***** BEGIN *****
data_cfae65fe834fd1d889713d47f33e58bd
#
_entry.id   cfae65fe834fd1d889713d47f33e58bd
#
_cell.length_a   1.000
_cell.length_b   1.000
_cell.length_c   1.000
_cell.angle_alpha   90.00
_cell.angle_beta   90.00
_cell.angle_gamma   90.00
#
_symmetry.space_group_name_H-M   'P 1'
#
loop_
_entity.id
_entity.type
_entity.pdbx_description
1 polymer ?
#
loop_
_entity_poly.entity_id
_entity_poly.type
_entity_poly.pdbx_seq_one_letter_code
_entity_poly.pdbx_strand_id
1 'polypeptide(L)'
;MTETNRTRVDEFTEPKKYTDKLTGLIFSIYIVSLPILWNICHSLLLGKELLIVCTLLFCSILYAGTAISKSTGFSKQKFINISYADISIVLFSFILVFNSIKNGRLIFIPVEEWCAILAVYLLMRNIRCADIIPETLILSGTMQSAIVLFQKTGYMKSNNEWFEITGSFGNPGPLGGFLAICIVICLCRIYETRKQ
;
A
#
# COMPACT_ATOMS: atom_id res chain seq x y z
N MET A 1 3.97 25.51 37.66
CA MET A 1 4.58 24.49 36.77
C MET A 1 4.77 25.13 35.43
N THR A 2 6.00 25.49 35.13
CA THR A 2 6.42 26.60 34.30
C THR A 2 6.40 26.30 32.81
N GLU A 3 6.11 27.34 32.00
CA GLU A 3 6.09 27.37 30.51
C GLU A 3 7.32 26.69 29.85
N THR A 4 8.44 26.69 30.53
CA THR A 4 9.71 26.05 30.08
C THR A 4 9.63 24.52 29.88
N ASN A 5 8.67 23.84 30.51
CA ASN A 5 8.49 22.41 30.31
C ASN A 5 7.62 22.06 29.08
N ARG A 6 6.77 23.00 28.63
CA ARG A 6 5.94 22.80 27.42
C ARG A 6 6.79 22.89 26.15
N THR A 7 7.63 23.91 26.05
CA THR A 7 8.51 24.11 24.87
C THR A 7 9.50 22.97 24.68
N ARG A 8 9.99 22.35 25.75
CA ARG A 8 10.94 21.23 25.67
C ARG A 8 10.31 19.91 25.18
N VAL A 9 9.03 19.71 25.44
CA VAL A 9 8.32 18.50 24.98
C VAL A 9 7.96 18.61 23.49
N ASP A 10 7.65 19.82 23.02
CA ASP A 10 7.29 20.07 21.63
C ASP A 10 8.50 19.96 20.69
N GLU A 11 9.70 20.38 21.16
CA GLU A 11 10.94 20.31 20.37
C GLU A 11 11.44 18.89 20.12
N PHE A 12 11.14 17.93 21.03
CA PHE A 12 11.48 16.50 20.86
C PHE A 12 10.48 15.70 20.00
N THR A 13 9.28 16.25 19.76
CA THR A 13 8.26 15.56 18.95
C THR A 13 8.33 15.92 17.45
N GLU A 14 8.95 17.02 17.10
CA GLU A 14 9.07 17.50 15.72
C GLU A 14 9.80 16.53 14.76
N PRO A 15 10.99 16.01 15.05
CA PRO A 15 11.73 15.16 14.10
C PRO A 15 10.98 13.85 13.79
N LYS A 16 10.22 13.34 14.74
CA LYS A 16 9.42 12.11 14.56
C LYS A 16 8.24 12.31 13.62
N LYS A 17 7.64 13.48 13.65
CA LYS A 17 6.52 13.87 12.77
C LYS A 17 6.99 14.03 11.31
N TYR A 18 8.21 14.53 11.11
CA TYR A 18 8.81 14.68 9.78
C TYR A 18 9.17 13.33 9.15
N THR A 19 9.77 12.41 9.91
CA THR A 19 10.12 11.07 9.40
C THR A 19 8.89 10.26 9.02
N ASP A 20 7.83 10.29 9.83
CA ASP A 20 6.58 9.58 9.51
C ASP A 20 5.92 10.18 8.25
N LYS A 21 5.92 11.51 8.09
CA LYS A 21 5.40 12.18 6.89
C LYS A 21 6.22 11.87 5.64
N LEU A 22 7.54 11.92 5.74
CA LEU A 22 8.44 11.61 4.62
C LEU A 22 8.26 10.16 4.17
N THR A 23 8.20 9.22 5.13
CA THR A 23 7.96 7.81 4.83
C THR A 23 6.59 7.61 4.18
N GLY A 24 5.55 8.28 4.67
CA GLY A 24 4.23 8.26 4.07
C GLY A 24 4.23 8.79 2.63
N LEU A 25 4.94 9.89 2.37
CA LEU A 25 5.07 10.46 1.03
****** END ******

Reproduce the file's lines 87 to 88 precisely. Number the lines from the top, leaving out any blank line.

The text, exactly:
C THR A 19 8.89 10.26 9.02
N ASP A 20 7.83 10.29 9.83